Micronutrient fortification has had demonstrated success in helping children get to a healthy nourishment level. The Micronutrient Initiative has a special guide for the fortification of staple like wheat flour and maize meal. Flour fortification with folic acid and other B vitamins as well as iron and calcium among other minerals are well established procedures. Rice can also be fortified in a similar manner. The people of Maldives use both rice and wheat flour as staples in their diet, and can incorporate the food fortification initiative into their public health programs.

Twenty-one civil society organizations won grants from the World Bank in 2009 for innovative solutions to the malnutrition problems. The winning projects give an idea of the scope of creativity in finding solutions to these difficult situations. Many of the projects focus on improving maternal health during pregnancy and breast feeding practices through community programs and combining breast feeding awareness and behavioral change communication during routine or emergency health care visits for other health concerns. All are ideas that could create real impact in Maldives.

Maldives has come so far in their progress. Being a small island developing country, they have managed to reduce abject poverty, achieve gender equality and increase their per capita GDP faster than many of their South Asian counterparts. With an added push to ensure the health of their youth and maternal population, the Maldives could very well be an example for the South Asia region.

Mithila Rajagopal

Sources: Micronutrient Initiative, Ministry of Tourism, Maldives, UNDP, UNICEF, The World Bank
Photo: Rethink

Double Fortified Rice
Because salt is nearly universally used as a condiment, it represents an excellent avenue by which to affect the diet of almost any population. With this in mind, the addition of essential nutrients to salt is seen as an effective way to combat micronutrient deficiencies worldwide.

The concept of fortifying salt with both iodine and iron was first conceived in 1969, but it took years of research and technological advances to make the process possible. When both iron and iodine were first added to salt, multiple obstacles presented themselves. These included the instability of iodine compounds when combined with iron, the oxidation of iron, and the development of unappealing color in the salt. Decades later, after these issues had been carefully addressed, Double Fortified Salt was born.

The Micronutrient Initiative partnered with the University of Toronto to conduct groundbreaking research funded in part by the Canadian International Development Agency and the World Bank. This research produced a method by which salt can be effectively fortified with both iron and iodine without compromising the product. One of the most exciting details about this initiative is the price tag. At roughly 18 to 20 cents per person per year, double fortification of salt will inevitably save money by preventing many of the health complications that accompany iron and iodine deficiencies.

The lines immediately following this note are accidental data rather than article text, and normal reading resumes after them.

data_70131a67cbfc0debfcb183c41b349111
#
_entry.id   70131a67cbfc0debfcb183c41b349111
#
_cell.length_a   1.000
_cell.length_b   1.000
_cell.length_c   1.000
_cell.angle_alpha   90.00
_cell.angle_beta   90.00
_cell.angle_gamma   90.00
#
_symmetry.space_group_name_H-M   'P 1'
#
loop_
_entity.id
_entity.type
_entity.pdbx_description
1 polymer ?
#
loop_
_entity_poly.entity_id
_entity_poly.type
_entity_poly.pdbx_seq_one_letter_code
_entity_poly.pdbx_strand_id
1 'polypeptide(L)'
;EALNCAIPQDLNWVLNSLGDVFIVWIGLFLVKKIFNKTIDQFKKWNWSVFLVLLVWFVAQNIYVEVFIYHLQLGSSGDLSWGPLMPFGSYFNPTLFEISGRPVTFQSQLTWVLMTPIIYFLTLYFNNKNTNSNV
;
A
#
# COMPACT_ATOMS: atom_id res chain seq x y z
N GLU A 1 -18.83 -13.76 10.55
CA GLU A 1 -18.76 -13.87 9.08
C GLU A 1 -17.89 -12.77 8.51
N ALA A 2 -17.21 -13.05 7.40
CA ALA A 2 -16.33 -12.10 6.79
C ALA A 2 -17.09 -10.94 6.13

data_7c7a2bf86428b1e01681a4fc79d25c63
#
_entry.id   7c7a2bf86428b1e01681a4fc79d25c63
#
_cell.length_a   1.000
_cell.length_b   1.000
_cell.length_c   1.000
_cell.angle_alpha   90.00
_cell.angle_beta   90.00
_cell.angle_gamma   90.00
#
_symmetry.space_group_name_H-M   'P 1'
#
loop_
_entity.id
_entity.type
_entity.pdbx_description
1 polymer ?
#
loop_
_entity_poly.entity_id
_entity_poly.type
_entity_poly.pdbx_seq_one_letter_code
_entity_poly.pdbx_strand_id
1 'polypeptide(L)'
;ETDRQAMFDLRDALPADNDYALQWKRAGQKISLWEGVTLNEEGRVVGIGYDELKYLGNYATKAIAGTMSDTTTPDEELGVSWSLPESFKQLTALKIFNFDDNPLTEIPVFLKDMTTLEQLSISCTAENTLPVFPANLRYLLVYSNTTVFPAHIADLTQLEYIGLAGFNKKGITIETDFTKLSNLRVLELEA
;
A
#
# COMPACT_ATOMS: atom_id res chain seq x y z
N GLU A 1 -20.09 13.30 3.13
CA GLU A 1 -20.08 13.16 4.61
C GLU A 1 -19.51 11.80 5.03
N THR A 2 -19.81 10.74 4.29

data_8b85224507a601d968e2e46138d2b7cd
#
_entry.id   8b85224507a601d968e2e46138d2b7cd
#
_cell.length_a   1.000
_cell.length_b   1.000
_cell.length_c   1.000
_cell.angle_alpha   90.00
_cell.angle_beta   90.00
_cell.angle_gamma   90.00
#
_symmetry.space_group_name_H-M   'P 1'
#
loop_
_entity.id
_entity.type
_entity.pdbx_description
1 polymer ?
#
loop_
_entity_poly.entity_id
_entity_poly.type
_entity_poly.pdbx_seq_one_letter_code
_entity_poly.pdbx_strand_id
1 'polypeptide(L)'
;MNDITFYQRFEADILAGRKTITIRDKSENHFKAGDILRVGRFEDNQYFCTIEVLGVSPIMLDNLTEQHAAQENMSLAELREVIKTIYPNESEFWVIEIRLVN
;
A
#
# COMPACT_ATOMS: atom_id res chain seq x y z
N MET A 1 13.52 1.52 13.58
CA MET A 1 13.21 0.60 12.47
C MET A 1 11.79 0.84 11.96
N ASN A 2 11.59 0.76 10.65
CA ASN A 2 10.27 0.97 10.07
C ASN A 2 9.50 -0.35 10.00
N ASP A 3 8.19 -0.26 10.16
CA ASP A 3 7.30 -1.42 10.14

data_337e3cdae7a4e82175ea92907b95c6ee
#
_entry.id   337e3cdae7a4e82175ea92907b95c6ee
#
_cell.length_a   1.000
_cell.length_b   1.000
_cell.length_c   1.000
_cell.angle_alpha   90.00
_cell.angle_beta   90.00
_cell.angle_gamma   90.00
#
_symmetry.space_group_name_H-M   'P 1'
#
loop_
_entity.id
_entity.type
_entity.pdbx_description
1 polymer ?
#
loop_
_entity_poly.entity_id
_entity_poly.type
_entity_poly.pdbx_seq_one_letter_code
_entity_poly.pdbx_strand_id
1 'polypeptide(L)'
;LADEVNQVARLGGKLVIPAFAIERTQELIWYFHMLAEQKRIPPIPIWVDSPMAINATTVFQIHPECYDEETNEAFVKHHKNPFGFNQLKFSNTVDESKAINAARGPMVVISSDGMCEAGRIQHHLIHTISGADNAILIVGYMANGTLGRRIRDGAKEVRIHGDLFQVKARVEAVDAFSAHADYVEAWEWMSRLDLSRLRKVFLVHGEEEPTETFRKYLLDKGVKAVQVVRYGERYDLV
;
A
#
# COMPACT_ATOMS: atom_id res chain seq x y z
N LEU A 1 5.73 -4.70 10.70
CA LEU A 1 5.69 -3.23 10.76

Of course, the final judge of the product is the consumer. If no one wants to use the amazing new salt, its effectiveness is irrelevant. Once tests had been done to ensure the stability and efficacy of double fortified salt, consumer surveys were conducted in Nigeria and Kenya. These tests confirmed that consumers found the product acceptable, giving the Micronutrient Initiative and its affiliates the green light to move forward with large-scale production. Commercial production in India was met with success, and other countries, such as Bangladesh, have since joined the initiative.

Salt is fortified with iodine fairly consistently, with roughly 70% of people worldwide consuming iodized salt. However, inadequate iodine consumption is still the leading preventable cause of brain damage in the world today, and universal salt iodization is the most effective way to ensure that those at risk are receiving enough of this essential nutrient.

Meanwhile, iron deficiency is the most common nutritional deficiency in the world today, and it has terrible consequences. Iron is instrumental in blood formation and a lack of it often causes blood hemoglobin levels to plummet, a condition known as anemia. An estimated 2 billion people worldwide suffer from anemia. Almost half of all women in developing nations experience iron deficiency that can cause complications in pregnancy, low birth weight, and infant and maternal deaths.

The capacity to fortify salt with both iron and iodine is an opportunity to fight poverty on many fronts. Decreased incidence of iodine deficiency will prevent 18 million children from being born mentally impaired each year and will improve the overall of health of many more. Iron supplementation will improve maternal and infant health, and protect multitudes of people from developing anemia. These enhancements in health will correspond with higher quality of life for billions of people around the world.

Katie Fullerton

Sources: Micronutrient Initiative DFS, Micronutrient Initiative Iodine